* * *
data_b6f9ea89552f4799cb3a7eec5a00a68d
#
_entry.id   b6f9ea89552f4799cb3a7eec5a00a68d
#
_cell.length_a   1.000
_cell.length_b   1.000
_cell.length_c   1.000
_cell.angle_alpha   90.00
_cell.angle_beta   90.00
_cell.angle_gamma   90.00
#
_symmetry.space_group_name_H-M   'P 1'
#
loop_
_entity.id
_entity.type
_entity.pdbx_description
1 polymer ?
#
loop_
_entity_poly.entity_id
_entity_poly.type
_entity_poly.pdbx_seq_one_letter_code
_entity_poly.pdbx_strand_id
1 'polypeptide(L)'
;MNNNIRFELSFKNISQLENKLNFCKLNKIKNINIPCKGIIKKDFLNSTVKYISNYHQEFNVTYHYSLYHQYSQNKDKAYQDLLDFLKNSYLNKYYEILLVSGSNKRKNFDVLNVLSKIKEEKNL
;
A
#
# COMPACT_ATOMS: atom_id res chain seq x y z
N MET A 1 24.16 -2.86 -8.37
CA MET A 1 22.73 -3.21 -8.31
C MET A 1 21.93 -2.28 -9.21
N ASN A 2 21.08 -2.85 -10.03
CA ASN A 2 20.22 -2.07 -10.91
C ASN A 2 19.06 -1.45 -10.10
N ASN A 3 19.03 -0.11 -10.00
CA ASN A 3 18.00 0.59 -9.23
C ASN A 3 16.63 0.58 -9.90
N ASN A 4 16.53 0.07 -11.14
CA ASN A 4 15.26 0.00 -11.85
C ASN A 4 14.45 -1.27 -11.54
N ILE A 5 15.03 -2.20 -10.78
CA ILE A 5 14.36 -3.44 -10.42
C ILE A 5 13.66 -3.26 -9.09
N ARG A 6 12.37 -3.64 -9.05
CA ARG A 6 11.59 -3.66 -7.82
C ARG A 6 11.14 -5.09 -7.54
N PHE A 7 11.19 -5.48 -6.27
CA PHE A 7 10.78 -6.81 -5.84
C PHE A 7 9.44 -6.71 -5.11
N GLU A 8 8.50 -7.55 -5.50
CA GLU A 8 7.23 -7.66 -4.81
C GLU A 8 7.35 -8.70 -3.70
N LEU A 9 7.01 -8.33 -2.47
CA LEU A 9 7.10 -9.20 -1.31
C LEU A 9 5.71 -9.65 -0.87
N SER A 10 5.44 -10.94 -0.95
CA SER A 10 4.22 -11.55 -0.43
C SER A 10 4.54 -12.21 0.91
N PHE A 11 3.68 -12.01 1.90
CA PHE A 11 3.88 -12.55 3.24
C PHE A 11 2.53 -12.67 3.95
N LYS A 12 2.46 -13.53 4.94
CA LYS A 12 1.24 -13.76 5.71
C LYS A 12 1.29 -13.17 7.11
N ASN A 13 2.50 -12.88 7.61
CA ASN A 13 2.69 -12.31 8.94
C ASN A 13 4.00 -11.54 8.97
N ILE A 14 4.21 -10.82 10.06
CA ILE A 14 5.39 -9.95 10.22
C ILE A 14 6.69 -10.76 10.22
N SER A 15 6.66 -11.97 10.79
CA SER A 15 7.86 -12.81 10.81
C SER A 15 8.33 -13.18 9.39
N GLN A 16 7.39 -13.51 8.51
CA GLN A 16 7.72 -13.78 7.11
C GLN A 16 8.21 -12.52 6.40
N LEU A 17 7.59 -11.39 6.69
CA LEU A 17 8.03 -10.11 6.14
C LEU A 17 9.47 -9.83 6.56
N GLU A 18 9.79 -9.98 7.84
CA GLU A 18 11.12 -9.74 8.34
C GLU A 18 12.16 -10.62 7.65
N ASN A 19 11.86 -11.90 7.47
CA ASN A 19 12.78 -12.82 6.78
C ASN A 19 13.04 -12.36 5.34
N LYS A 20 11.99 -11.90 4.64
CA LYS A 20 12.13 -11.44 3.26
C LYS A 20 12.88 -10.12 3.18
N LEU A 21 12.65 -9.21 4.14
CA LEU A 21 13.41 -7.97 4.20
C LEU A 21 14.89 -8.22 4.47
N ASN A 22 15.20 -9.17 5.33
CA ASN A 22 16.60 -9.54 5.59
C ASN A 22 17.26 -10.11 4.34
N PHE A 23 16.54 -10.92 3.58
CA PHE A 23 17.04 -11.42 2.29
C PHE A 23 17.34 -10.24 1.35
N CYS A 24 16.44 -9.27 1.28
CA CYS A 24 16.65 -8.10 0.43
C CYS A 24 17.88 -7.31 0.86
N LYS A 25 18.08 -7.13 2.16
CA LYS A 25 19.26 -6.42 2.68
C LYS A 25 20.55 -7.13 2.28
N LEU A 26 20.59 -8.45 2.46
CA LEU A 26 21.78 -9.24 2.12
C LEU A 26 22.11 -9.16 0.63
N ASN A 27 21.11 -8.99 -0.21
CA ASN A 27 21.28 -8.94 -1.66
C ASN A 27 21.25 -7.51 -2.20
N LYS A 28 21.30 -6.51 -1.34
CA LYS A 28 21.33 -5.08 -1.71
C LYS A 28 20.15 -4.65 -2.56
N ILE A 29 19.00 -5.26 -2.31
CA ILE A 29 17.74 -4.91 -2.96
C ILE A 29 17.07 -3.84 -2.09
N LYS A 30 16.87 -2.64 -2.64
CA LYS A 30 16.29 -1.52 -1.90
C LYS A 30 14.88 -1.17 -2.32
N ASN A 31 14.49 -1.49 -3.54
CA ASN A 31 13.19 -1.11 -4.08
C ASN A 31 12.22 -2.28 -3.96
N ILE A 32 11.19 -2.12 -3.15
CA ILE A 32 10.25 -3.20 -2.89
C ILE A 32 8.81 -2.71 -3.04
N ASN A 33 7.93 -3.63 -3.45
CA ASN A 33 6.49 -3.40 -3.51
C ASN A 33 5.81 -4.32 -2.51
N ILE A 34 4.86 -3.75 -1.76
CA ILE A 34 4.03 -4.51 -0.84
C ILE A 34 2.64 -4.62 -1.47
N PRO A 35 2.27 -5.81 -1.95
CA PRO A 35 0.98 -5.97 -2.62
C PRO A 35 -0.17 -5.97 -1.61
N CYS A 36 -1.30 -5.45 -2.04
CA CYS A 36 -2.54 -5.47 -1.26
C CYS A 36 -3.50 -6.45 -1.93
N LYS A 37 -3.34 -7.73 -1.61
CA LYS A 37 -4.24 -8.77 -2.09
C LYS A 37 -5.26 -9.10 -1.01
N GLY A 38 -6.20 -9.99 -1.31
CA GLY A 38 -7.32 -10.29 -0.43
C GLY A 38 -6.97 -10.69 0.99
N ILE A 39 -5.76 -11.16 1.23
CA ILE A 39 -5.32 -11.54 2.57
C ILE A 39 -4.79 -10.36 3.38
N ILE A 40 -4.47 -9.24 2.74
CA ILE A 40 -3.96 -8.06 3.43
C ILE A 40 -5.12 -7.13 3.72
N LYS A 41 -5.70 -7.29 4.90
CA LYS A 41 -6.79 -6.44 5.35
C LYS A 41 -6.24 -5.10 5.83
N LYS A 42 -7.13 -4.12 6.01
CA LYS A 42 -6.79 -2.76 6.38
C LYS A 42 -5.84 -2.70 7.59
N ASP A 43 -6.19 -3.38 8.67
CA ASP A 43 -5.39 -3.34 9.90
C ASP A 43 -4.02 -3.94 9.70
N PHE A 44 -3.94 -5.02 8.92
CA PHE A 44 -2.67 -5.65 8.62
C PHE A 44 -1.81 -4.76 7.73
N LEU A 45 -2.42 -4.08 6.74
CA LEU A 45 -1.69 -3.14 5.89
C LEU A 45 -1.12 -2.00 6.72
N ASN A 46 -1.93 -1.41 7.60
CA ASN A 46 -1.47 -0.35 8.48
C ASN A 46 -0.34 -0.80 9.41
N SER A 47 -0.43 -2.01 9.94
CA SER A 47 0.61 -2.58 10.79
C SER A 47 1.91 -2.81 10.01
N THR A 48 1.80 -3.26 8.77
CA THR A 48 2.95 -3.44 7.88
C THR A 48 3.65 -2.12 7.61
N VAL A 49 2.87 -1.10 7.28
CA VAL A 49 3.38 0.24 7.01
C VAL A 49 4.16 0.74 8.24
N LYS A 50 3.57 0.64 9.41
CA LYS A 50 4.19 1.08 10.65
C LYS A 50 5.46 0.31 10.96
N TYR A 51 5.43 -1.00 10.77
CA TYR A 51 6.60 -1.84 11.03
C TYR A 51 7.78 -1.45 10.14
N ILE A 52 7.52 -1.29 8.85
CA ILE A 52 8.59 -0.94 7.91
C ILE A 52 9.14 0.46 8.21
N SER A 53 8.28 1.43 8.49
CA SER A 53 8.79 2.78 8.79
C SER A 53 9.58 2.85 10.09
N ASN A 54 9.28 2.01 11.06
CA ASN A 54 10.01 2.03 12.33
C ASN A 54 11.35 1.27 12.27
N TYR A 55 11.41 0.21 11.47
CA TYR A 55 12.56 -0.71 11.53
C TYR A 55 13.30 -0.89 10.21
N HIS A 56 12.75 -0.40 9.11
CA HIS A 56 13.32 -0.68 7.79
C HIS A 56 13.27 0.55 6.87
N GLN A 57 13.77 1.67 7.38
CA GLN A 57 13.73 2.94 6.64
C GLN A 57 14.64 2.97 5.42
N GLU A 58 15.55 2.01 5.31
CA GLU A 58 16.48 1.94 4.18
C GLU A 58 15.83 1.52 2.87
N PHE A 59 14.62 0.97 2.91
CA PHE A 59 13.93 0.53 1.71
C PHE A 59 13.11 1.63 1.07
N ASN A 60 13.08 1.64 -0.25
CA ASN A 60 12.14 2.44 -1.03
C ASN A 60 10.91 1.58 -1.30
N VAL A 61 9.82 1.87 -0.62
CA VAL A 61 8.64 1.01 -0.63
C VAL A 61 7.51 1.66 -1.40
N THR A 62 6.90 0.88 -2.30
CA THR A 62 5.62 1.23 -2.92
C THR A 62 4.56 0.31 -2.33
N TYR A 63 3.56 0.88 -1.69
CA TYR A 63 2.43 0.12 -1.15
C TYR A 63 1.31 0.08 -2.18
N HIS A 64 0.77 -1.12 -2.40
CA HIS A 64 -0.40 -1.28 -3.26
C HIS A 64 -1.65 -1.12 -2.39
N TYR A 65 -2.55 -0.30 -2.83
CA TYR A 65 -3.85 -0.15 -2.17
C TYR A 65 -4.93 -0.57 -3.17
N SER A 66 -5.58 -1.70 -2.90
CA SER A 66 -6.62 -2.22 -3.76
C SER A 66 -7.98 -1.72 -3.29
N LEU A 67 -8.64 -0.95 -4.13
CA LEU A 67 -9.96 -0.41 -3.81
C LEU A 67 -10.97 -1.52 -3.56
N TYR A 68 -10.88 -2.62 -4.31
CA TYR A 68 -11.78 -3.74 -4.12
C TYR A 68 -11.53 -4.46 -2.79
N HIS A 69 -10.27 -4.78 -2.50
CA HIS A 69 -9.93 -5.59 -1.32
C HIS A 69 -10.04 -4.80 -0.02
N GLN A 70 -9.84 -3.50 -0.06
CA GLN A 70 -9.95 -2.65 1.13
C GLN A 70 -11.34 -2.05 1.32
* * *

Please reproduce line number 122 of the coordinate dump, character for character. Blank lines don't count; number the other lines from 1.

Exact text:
CA ASN A 31 13.19 -1.11 -4.08